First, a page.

Review – “Echoes of Silence” by The Weeknd


Brooks Clarke. Editor-in-Chief






It’s not often that I listen to the same artist, much less album, obsessively for over a month, and still can’t get enough. Nor do I consider myself an expert of R&B, or its storied history. However, when that rare gem does indeed capture your attention and refuse to relent, regardless of musical tastes, the feeling is nothing short of magical.

Such is the case of rising star, The Weeknd (Abel Tesfaye), and his latest release, Echoes of Silence (Dec. 21, 2011). While it’s unfair to compare Tesfaye to a legend like Michael Jackson as some have done, his voice and style are no less captivating. His combination of gentle melodies and soothing, borderline sensual, moans are far subtler than Jackson’s flare for the dramatic.

Speaking of MJ, the first track of Echoes is a bass-heavy rendition of “Dirty Diana” dubbed “D.D.” While Weeknd does a mighty fine job of replicating, and, in some cases, surpassing the king of pop’s signature style, what elevates Tesfaye above the myriad of MJ wannabes is the emotion he injects into every groan and shriek. Rather than just copy his predecessor, Weeknd makes the song his own, and it shows.

Echoes never approaches anything quite so pop-ie following his foray into the ‘80s. Weeknd specializes in a more subdued approach to the dark, seedy nightlife of urban America. Screaming, “Hoo!” and doing 180° spins onstage just isn’t Tesfaye’s style. Songs like “Montreal” and “Next” are far more representative of Weeknd’s deliberate, at times, stagnant, technique, for better or worse.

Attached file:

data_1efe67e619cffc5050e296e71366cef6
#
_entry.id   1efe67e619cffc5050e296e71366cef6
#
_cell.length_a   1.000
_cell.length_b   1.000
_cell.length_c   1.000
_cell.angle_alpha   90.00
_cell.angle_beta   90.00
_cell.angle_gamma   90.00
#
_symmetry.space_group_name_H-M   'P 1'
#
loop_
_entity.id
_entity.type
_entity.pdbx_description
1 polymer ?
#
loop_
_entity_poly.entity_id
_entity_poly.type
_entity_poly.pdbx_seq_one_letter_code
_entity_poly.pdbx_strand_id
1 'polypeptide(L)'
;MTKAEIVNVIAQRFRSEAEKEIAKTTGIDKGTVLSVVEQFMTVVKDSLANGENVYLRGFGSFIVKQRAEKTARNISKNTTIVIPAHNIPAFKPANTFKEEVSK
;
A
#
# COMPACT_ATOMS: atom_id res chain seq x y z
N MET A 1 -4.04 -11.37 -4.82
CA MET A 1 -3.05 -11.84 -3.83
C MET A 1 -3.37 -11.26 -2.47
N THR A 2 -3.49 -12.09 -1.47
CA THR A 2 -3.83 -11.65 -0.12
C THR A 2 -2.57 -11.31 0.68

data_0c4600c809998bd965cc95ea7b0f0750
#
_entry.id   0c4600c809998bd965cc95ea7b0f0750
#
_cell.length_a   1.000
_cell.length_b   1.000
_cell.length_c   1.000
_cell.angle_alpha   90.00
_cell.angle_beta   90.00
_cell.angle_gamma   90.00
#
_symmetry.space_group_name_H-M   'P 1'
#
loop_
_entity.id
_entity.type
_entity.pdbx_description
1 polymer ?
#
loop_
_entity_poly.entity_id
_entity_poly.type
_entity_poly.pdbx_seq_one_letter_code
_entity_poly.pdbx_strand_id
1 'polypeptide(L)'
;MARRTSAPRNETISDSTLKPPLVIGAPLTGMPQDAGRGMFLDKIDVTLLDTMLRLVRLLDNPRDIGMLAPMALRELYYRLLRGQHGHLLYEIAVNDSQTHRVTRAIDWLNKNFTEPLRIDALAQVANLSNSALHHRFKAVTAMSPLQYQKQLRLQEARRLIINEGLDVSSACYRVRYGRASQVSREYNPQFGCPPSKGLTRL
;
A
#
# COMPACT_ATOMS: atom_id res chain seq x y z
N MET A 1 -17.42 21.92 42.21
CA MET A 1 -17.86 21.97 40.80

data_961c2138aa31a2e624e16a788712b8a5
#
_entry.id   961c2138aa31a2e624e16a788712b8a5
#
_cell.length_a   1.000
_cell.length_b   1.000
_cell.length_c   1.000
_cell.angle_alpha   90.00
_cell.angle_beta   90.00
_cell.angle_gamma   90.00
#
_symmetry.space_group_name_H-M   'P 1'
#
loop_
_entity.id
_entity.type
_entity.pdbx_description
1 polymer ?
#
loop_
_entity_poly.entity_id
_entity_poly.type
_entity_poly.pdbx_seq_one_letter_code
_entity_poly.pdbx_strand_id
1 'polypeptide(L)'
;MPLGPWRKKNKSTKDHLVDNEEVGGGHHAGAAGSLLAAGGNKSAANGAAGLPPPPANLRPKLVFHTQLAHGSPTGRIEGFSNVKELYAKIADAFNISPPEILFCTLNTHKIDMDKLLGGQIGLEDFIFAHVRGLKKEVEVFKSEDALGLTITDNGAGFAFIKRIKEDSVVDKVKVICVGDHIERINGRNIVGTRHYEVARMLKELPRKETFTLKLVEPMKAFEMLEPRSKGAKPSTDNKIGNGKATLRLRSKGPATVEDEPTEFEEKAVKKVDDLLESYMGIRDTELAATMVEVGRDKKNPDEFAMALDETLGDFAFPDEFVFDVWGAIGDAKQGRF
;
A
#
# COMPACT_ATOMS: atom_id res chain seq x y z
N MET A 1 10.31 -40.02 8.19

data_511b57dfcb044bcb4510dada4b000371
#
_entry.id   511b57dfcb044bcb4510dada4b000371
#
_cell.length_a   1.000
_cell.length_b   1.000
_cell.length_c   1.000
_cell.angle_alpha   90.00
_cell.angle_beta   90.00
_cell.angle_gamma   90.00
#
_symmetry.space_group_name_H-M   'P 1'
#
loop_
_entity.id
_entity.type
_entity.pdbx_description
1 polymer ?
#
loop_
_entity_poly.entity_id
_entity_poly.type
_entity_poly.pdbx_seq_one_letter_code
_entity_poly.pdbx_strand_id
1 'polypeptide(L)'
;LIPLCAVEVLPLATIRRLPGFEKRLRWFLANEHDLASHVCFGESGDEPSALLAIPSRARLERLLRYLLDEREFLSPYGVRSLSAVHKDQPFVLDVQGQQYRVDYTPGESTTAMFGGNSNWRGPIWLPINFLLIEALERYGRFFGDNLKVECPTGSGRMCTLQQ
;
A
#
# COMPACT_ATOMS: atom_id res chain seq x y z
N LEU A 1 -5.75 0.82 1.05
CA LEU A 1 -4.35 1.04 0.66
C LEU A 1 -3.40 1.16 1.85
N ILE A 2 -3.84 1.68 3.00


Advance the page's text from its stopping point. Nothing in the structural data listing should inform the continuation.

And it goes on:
What sets The Weeknd apart is his ability to deliver such dark, often depraved lyrics with such finesse and grace. You would never expect songs about drug-induced sex, prostitutes and various other vices from such a, for lack of a better term, delicate voice. It doesn’t come off as hokey, instead complementing the darkness of the album while simultaneously providing a broader appeal.

On the flip side, you have songs like the titular, “Echoes of Silence,” where Tesfaye indulges a bit too heavily in slow-paced melodrama, to the point where his vocal limitations become uncomfortably clear. Indeed, The Weeknd walks a very narrow line, balancing his penchant for shady lyrics and graceful harmonies. Only when he leans too heavily to either side do the cracks in Weeknd’s style become apparent.

But then you have songs like “Initiation,” which, if not for its abundance of explicit lyrics and borderline eroticism and just about everything else, would be a commercial hit. Of course, that’s when The Weeknd is at his best, when his songs are at their darkest and dirtiest, yet still melodic.

Top Songs:



The Fall


Same Old Song